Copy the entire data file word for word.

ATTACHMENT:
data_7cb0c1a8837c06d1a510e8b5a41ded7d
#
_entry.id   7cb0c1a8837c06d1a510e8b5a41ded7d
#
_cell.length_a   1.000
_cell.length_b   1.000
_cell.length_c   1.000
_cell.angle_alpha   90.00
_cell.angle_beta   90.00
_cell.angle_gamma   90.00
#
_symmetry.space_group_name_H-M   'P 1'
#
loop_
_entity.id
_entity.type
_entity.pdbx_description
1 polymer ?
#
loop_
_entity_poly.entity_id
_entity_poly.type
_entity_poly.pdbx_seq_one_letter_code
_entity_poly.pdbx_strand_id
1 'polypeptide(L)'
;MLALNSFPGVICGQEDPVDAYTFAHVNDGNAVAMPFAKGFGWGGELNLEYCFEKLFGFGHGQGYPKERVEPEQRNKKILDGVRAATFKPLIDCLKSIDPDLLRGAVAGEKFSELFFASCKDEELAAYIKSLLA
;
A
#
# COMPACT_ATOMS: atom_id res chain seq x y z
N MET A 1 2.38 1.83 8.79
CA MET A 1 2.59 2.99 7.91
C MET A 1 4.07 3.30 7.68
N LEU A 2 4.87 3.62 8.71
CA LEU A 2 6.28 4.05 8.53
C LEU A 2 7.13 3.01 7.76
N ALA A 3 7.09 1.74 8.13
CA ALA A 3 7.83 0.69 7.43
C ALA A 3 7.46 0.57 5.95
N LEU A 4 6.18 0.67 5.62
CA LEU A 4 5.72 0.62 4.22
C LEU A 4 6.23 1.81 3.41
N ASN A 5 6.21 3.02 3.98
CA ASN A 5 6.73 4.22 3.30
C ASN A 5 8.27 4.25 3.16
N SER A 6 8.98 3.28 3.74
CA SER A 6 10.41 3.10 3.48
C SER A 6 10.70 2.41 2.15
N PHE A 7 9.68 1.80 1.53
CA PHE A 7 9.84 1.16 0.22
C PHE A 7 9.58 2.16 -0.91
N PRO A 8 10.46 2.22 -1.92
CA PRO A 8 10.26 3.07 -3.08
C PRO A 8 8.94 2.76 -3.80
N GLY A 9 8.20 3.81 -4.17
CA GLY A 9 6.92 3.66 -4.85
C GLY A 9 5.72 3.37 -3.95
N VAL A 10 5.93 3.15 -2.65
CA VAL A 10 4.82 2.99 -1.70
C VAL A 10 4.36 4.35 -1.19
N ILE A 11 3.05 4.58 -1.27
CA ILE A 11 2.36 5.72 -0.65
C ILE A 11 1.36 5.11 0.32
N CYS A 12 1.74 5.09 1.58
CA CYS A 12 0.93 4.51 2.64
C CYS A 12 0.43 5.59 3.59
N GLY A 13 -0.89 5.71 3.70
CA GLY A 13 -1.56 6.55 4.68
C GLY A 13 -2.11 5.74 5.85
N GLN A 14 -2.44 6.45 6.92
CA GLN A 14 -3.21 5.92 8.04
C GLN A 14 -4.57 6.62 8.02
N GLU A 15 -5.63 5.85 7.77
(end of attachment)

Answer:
data_7cb0c1a8837c06d1a510e8b5a41ded7d
#
_entry.id   7cb0c1a8837c06d1a510e8b5a41ded7d
#
_cell.length_a   1.000
_cell.length_b   1.000
_cell.length_c   1.000
_cell.angle_alpha   90.00
_cell.angle_beta   90.00
_cell.angle_gamma   90.00
#
_symmetry.space_group_name_H-M   'P 1'
#
loop_
_entity.id
_entity.type
_entity.pdbx_description
1 polymer ?
#
loop_
_entity_poly.entity_id
_entity_poly.type
_entity_poly.pdbx_seq_one_letter_code
_entity_poly.pdbx_strand_id
1 'polypeptide(L)'
;MLALNSFPGVICGQEDPVDAYTFAHVNDGNAVAMPFAKGFGWGGELNLEYCFEKLFGFGHGQGYPKERVEPEQRNKKILDGVRAATFKPLIDCLKSIDPDLLRGAVAGEKFSELFFASCKDEELAAYIKSLLA
;
A
#
# COMPACT_ATOMS: atom_id res chain seq x y z
N MET A 1 2.38 1.83 8.79
CA MET A 1 2.59 2.99 7.91
C MET A 1 4.07 3.30 7.68
N LEU A 2 4.87 3.62 8.71
CA LEU A 2 6.28 4.05 8.53
C LEU A 2 7.13 3.01 7.76
N ALA A 3 7.09 1.74 8.13
CA ALA A 3 7.83 0.69 7.43
C ALA A 3 7.46 0.57 5.95
N LEU A 4 6.18 0.67 5.62
CA LEU A 4 5.72 0.62 4.22
C LEU A 4 6.23 1.81 3.41
N ASN A 5 6.21 3.02 3.98
CA ASN A 5 6.73 4.22 3.30
C ASN A 5 8.27 4.25 3.16
N SER A 6 8.98 3.28 3.74
CA SER A 6 10.41 3.10 3.48
C SER A 6 10.70 2.41 2.15
N PHE A 7 9.68 1.80 1.53
CA PHE A 7 9.84 1.16 0.22
C PHE A 7 9.58 2.16 -0.91
N PRO A 8 10.46 2.22 -1.92
CA PRO A 8 10.26 3.07 -3.08
C PRO A 8 8.94 2.76 -3.80
N GLY A 9 8.20 3.81 -4.17
CA GLY A 9 6.92 3.66 -4.85
C GLY A 9 5.72 3.37 -3.95
N VAL A 10 5.93 3.15 -2.65
CA VAL A 10 4.82 2.99 -1.70
C VAL A 10 4.36 4.35 -1.19
N ILE A 11 3.05 4.58 -1.27
CA ILE A 11 2.36 5.72 -0.65
C ILE A 11 1.36 5.11 0.32
N CYS A 12 1.74 5.09 1.58
CA CYS A 12 0.93 4.51 2.64
C CYS A 12 0.43 5.59 3.59
N GLY A 13 -0.89 5.71 3.70
CA GLY A 13 -1.56 6.55 4.68
C GLY A 13 -2.11 5.74 5.85
N GLN A 14 -2.44 6.45 6.92
CA GLN A 14 -3.21 5.92 8.04
C GLN A 14 -4.57 6.62 8.02
N GLU A 15 -5.63 5.85 7.77